By Vivian Roach | Staff Writer
A federal magistrate denied a Waco-area man his request to be released on bail in Austin on Wednesday after the judge ruled he played an active role in the Capitol riot.
Christopher Grider, co-owner of Kissing Tree Vineyards in Eddy, was charged with criminal conduct for his involvement in the Capitol storming on Jan. 6. According to the U.S. Department of Justice webpage, Grider was arrested in Austin on Jan. 21 and was held in temporary detention until his hearing before the U.S. Magistrate Judge Susan Hightower in the Western District of Texas Wednesday.
Hightower said in the order of detention there was no supporting evidence that Grider’s release could assure the safety of the community based on all information provided.
Grider admitted to his involvement in the storming on a video conference interview with KWTX-TV News 10 on Jan. 6. He said he wanted to show his support for then-President Donald Trump by attending a rally in Washington D.C. However, it quickly escalated, Grider said in the interview. He said he saw a woman, later identified as 35-year-old Ashli Babbitt, get shot and killed after protesters broke the glass door to the Speaker of the House’s chamber, trying to force their way through.
FBI agents later confirmed he was present in the Capitol during the Jan. 6 storming by identifying him in “open sources” from inside and outside the building. He was seen wearing a black puffy jacket (similar to one he was wearing in the interview) with a yellow “Don’t Tread on Me” flag tied around his neck. At other points in the footage, he was seen wearing a blue surgical mask and a red “Make America Great Again” cap.
Additionally, agents identified Grider holding a black helmet in the air, then minutes later seen handing the black helmet to another individual who used it to break the glass doors to the Speaker’s chamber, where Babbitt attempted to jump through before being shot. Grider is also seen pushing and kicking the doors to the Chamber.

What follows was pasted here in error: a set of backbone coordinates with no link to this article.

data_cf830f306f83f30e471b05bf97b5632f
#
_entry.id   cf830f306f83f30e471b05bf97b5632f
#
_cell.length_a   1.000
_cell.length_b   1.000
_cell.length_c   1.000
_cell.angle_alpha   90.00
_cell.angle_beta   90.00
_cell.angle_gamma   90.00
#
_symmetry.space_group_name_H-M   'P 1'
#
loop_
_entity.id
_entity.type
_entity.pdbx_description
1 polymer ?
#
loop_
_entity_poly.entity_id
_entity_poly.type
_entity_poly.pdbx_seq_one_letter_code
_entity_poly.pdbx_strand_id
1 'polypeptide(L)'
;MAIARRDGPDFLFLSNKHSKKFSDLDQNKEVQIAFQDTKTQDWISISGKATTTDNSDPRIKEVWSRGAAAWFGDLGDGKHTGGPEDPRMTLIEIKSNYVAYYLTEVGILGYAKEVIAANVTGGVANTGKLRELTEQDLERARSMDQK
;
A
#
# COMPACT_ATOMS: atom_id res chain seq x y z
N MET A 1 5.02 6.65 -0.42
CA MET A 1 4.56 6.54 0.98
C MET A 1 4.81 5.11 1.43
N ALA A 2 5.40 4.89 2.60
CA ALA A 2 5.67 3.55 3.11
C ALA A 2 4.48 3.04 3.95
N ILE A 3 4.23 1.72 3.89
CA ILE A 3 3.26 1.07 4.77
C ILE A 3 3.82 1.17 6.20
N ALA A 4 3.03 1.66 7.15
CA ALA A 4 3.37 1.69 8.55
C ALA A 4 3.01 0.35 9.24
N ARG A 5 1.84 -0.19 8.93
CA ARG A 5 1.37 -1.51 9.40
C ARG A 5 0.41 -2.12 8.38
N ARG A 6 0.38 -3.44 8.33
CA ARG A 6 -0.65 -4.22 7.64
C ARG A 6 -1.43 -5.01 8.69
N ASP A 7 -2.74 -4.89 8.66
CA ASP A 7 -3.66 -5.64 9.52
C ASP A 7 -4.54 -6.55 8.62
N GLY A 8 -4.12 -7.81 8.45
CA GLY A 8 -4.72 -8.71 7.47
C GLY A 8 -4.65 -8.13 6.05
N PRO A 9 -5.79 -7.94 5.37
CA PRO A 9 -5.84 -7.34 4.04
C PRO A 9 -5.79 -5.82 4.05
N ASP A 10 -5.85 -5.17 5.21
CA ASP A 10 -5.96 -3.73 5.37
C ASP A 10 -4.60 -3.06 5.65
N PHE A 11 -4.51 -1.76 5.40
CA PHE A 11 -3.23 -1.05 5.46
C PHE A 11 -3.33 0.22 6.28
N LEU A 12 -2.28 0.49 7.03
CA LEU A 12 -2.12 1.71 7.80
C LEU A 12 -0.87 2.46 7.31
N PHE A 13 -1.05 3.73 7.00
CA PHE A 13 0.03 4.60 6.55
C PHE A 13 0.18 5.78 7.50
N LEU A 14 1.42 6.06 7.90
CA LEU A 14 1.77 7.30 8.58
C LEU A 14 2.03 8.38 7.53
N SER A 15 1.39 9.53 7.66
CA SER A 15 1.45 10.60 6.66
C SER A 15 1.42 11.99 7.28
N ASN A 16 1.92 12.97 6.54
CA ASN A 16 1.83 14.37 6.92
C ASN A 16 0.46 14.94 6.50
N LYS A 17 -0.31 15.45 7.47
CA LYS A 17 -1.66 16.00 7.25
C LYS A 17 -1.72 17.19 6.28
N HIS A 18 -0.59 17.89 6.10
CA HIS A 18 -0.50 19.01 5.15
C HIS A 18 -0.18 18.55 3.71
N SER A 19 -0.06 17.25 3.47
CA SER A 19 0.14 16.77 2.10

Hightower said in further explanation for her decision to detain Grider, he posed a serious danger to the community if released because of the reasonable evidence he supplied the helmet that broke the Chamber glass.
“As counsel for Mr. Grider argued during the detention hearing: ‘What happened there was a tragedy.’ Had Mr. Grider succeeded in his alleged attempts to breach the entrance leading to the House Chamber, the tragedy could have been far greater,” Hightower said.
A 12-page affidavit in support of a criminal complaint and arrest warrant was filed against Chris Grider on Jan. 20. Grider is charged for three criminal offenses of intentionally attacking the Capitol, unlawfully entering the government property restricted building and for disorderly conduct.
Criminal defense lawyer, Brent Mayr, of Mayr Law P.C., filed a motion following the hearing for reconsideration and to reopen Grider’s hearing. Mayr said in the motion his client was not a “leading participant,” as the Court found him to be in the footage provided from the Capitol.
Mayr presented another Youtube video from the Capitol, from where he referred to several timestamps that he said Grider’s behaviors were unclear and exaggerated by the Court.
“This newly-discovered video provides a much more complete picture, and more importantly, shows that the person believed to be Mr. Grider is not, like this Court found, ‘a leading participant,’” Mayr said in the motion.